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From Ideology to Dialogue: The Left and Y2K

The following is a dialogue between my good friend Kenoli Oleari and his friend Osha. It has some fascinating insights into the political Left -- its gifts and limitations, and how it could change for the better through the challenge of Y2K. -- Tom Atlee

Dear Osha:

Here is something I just sent to our Y2K group about our talk last night. I would be interested in your feedback... -- Kenoli

I had a discussion recently with a "lefty" friend about the skepticism of
left groups to working with Y2K and he voiced his own skepticism about the
simple act of building community without a conscious understanding of how
power is distributed and used in America. He was concerned that
neighborhood organizing that is not based on such an understanding is to
isolate communities around local interests (getting rid of homeless people,
how do we look out for our own, etc.). He was concerned that emergency
preparedness can too easily lead to a "look-out-for-our-own" mentality and
wondered how organizing around an event so finite in time can support
continued community. The perspective we have chosen, to build community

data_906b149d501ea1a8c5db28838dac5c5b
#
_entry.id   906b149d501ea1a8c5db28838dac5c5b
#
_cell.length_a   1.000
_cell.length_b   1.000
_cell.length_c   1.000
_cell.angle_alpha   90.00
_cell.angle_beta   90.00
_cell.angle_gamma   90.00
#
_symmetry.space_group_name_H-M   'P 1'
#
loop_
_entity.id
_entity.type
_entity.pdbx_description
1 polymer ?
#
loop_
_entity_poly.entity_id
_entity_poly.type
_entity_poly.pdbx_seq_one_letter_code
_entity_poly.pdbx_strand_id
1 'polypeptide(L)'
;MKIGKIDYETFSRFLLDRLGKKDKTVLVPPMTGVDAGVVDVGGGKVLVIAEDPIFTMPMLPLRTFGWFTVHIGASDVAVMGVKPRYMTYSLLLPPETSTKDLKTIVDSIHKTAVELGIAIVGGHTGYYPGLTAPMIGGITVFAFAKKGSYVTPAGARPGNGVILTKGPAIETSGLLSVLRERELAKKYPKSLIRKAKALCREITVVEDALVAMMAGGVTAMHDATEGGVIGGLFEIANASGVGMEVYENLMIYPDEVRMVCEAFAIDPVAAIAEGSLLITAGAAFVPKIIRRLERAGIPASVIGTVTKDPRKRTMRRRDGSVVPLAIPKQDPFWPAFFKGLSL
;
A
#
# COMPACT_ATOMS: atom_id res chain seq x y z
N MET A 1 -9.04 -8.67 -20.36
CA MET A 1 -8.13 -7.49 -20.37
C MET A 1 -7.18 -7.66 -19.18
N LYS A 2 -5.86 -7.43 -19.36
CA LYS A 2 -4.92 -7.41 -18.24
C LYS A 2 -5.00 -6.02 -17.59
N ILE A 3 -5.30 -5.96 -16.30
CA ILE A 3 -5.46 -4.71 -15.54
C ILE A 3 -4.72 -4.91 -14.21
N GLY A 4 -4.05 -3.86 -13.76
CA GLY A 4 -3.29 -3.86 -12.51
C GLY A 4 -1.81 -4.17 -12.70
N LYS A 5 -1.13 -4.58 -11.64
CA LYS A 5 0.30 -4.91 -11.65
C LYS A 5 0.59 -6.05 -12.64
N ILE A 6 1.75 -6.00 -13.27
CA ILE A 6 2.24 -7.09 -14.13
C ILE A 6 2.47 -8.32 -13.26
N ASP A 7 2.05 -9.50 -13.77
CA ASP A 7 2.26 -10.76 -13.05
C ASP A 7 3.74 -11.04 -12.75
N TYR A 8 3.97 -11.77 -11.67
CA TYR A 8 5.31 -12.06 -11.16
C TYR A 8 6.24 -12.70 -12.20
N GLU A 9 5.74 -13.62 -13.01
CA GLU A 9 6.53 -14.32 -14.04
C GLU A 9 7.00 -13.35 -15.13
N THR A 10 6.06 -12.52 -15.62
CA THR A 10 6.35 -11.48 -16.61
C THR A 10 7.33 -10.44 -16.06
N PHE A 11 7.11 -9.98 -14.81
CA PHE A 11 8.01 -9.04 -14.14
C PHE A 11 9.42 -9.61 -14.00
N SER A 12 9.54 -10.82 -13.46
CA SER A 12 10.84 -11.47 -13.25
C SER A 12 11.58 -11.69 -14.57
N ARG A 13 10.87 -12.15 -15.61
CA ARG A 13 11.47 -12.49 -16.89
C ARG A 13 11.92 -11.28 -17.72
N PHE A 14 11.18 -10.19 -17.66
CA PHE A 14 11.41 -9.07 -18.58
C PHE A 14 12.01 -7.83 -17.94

around the value of community itself is compelling, but may not be readily
grasped, either by neighborhood groups who already have a kind of "gated
community"- neighborhood watch approach or by more progressive organizers
who distrust the past tendencies of neighborhood groups to gravitate in
this direction. We don't live with a history of faith in the wisdom of the

I think this is something it might be useful to grapple with. Would it be
useful to discuss more directly -- in common language that can be used in
local organizing -- how Y2K is a result of skewed power relations in
society and how we can use it to understand the possibilities for systemic
social change. Doing this might also help to attract organizing allies
from the many groups on the left who have a deep committment to social
change but don't really have a form or context for effective organizing.
We might be able to recruit these voices in helping with this definition.
The deeper skill here would be to integrate this voice with other voices
(e.g. the business community, more locally minded neighborhood groups, city
government) from which it has remained isolated.

This could, in fact, be a useful regional function. I could imagine some
large format meetings of a wide range of stakeholders (possibly a future
search or open space conference or custom designed conference) that could
focus on discovering the common ways in which Y2K can unite previously
disparate voices for substantive social paradigm shifts.

It would be exciting to see voices that usually don't talk convened in an
effective manner. I think the Natural Step meeting that was convened a
year or two ago in Berkeley was a step of this sort. In that conference,
strong voices for social justice came together and began to talk together
with people whose main focus had been a sustainable environment. This talk
got off the ground but I don't think went much further. There was a little
email excahange following the conference.

Maybe Y2K could catalyze such a significant integration. Could a regional